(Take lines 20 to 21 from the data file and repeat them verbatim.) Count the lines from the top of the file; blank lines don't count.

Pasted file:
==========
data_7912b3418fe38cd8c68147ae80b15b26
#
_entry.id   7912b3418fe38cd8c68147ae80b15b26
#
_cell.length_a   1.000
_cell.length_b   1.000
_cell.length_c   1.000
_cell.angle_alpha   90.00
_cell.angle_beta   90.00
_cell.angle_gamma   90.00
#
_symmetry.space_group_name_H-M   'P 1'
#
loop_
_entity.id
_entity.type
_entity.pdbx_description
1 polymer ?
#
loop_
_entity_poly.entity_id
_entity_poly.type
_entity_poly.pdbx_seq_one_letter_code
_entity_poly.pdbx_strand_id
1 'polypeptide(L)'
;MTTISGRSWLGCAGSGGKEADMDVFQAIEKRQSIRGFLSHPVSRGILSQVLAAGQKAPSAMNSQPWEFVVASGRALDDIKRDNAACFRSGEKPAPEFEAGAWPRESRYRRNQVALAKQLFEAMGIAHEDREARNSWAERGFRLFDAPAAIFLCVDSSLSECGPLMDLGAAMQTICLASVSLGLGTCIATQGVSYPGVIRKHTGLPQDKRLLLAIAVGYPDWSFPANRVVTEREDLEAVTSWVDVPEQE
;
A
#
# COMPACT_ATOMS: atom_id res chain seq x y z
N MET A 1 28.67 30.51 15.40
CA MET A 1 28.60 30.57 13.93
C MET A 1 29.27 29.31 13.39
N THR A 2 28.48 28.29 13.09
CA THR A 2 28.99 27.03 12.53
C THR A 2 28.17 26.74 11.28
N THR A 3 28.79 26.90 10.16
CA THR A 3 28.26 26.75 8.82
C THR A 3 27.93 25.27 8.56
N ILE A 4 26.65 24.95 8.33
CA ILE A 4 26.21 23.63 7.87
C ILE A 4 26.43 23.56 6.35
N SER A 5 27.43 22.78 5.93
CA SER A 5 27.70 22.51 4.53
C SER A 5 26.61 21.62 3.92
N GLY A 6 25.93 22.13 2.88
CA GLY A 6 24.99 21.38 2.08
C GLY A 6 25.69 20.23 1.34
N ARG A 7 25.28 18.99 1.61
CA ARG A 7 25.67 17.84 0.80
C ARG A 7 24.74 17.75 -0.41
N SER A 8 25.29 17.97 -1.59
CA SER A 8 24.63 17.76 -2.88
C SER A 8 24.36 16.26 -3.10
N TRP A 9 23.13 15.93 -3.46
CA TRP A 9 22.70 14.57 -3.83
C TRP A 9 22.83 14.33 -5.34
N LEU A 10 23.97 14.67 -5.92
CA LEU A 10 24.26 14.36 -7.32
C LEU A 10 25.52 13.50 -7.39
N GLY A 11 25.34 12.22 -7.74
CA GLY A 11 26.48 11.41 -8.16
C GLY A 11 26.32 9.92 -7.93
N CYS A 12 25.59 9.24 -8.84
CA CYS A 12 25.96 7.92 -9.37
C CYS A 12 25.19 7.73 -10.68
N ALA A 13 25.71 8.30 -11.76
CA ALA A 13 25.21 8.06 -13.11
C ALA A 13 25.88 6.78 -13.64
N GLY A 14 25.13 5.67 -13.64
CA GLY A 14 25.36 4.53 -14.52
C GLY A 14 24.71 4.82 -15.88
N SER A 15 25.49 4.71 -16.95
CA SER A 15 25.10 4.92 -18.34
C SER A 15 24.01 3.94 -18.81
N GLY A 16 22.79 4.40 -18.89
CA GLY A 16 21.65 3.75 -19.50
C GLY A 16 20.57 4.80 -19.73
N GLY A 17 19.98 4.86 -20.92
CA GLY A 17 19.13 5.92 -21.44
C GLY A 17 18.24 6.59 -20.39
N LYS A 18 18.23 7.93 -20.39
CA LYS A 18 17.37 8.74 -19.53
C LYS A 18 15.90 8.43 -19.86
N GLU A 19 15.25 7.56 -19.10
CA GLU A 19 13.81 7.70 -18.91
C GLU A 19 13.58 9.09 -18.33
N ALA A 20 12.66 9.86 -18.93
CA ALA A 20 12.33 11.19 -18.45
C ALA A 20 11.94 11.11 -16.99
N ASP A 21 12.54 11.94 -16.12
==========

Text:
loop_
_entity_poly.entity_id